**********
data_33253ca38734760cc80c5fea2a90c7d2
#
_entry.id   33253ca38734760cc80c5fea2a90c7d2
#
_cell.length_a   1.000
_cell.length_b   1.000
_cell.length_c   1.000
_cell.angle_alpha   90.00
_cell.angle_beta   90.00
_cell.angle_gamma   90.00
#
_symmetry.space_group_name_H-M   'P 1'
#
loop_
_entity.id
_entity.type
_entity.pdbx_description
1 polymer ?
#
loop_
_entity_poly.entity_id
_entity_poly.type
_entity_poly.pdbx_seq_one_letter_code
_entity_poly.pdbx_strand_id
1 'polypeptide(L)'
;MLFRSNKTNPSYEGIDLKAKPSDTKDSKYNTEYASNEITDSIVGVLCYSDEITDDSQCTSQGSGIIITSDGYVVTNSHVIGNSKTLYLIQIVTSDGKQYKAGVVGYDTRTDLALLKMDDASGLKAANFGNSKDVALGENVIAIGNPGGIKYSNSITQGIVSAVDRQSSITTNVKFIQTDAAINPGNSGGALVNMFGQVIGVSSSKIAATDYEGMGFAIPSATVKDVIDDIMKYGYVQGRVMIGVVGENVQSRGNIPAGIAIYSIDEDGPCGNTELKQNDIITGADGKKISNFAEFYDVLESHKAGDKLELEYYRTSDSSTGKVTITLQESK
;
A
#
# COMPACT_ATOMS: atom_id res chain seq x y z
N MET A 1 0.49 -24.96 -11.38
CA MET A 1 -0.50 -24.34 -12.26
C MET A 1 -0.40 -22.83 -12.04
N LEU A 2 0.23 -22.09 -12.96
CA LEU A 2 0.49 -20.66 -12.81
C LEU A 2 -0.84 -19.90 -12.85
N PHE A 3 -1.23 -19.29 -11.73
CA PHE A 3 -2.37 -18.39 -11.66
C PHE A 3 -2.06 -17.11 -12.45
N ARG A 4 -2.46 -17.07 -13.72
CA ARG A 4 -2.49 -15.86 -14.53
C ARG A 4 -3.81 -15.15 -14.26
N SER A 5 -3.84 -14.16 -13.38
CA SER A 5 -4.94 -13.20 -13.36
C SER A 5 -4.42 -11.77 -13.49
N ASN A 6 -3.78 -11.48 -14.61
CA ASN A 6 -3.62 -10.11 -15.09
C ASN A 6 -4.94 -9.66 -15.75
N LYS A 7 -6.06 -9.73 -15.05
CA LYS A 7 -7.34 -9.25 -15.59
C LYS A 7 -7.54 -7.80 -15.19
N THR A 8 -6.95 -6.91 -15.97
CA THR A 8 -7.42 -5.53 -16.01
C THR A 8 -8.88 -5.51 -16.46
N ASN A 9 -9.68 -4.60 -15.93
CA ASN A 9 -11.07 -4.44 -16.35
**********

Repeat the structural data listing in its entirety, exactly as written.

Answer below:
data_33253ca38734760cc80c5fea2a90c7d2
#
_entry.id   33253ca38734760cc80c5fea2a90c7d2
#
_cell.length_a   1.000
_cell.length_b   1.000
_cell.length_c   1.000
_cell.angle_alpha   90.00
_cell.angle_beta   90.00
_cell.angle_gamma   90.00
#
_symmetry.space_group_name_H-M   'P 1'
#
loop_
_entity.id
_entity.type
_entity.pdbx_description
1 polymer ?
#
loop_
_entity_poly.entity_id
_entity_poly.type
_entity_poly.pdbx_seq_one_letter_code
_entity_poly.pdbx_strand_id
1 'polypeptide(L)'
;MLFRSNKTNPSYEGIDLKAKPSDTKDSKYNTEYASNEITDSIVGVLCYSDEITDDSQCTSQGSGIIITSDGYVVTNSHVIGNSKTLYLIQIVTSDGKQYKAGVVGYDTRTDLALLKMDDASGLKAANFGNSKDVALGENVIAIGNPGGIKYSNSITQGIVSAVDRQSSITTNVKFIQTDAAINPGNSGGALVNMFGQVIGVSSSKIAATDYEGMGFAIPSATVKDVIDDIMKYGYVQGRVMIGVVGENVQSRGNIPAGIAIYSIDEDGPCGNTELKQNDIITGADGKKISNFAEFYDVLESHKAGDKLELEYYRTSDSSTGKVTITLQESK
;
A
#
# COMPACT_ATOMS: atom_id res chain seq x y z
N MET A 1 0.49 -24.96 -11.38
CA MET A 1 -0.50 -24.34 -12.26
C MET A 1 -0.40 -22.83 -12.04
N LEU A 2 0.23 -22.09 -12.96
CA LEU A 2 0.49 -20.66 -12.81
C LEU A 2 -0.84 -19.90 -12.85
N PHE A 3 -1.23 -19.29 -11.73
CA PHE A 3 -2.37 -18.39 -11.66
C PHE A 3 -2.06 -17.11 -12.45
N ARG A 4 -2.46 -17.07 -13.72
CA ARG A 4 -2.49 -15.86 -14.53
C ARG A 4 -3.81 -15.15 -14.26
N SER A 5 -3.84 -14.16 -13.38
CA SER A 5 -4.94 -13.20 -13.36
C SER A 5 -4.42 -11.77 -13.49
N ASN A 6 -3.78 -11.48 -14.61
CA ASN A 6 -3.62 -10.11 -15.09
C ASN A 6 -4.94 -9.66 -15.75
N LYS A 7 -6.06 -9.73 -15.05
CA LYS A 7 -7.34 -9.25 -15.59
C LYS A 7 -7.54 -7.80 -15.19
N THR A 8 -6.95 -6.91 -15.97
CA THR A 8 -7.42 -5.53 -16.01
C THR A 8 -8.88 -5.51 -16.46
N ASN A 9 -9.68 -4.60 -15.93
CA ASN A 9 -11.07 -4.44 -16.35